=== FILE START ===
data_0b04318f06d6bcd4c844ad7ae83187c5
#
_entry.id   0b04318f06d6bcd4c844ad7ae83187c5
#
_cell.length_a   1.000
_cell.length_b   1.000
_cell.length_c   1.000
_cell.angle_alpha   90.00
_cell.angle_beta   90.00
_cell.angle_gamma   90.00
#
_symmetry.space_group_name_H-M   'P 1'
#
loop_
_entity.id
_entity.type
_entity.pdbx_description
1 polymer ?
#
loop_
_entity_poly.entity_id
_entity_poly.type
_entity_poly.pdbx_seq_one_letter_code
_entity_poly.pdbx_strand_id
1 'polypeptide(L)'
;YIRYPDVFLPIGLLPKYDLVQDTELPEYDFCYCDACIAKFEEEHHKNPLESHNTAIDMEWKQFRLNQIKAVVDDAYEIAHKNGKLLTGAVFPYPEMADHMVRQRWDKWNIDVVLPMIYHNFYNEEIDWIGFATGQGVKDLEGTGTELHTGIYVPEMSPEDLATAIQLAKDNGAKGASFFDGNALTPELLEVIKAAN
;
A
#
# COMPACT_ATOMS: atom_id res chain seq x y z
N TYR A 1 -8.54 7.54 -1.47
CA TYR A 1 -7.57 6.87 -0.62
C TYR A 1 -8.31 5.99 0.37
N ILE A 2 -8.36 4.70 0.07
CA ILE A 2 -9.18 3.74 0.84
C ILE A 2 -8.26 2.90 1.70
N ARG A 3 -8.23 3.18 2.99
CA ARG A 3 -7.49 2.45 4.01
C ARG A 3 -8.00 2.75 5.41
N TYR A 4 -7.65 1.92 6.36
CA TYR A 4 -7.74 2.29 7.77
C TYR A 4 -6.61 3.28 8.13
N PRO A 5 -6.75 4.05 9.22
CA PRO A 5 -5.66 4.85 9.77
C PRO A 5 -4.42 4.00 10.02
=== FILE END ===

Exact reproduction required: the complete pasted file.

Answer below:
data_0b04318f06d6bcd4c844ad7ae83187c5
#
_entry.id   0b04318f06d6bcd4c844ad7ae83187c5
#
_cell.length_a   1.000
_cell.length_b   1.000
_cell.length_c   1.000
_cell.angle_alpha   90.00
_cell.angle_beta   90.00
_cell.angle_gamma   90.00
#
_symmetry.space_group_name_H-M   'P 1'
#
loop_
_entity.id
_entity.type
_entity.pdbx_description
1 polymer ?
#
loop_
_entity_poly.entity_id
_entity_poly.type
_entity_poly.pdbx_seq_one_letter_code
_entity_poly.pdbx_strand_id
1 'polypeptide(L)'
;YIRYPDVFLPIGLLPKYDLVQDTELPEYDFCYCDACIAKFEEEHHKNPLESHNTAIDMEWKQFRLNQIKAVVDDAYEIAHKNGKLLTGAVFPYPEMADHMVRQRWDKWNIDVVLPMIYHNFYNEEIDWIGFATGQGVKDLEGTGTELHTGIYVPEMSPEDLATAIQLAKDNGAKGASFFDGNALTPELLEVIKAAN
;
A
#
# COMPACT_ATOMS: atom_id res chain seq x y z
N TYR A 1 -8.54 7.54 -1.47
CA TYR A 1 -7.57 6.87 -0.62
C TYR A 1 -8.31 5.99 0.37
N ILE A 2 -8.36 4.70 0.07
CA ILE A 2 -9.18 3.74 0.84
C ILE A 2 -8.26 2.90 1.70
N ARG A 3 -8.23 3.18 2.99
CA ARG A 3 -7.49 2.45 4.01
C ARG A 3 -8.00 2.75 5.41
N TYR A 4 -7.65 1.92 6.36
CA TYR A 4 -7.74 2.29 7.77
C TYR A 4 -6.61 3.28 8.13
N PRO A 5 -6.75 4.05 9.22
CA PRO A 5 -5.66 4.85 9.77
C PRO A 5 -4.42 4.00 10.02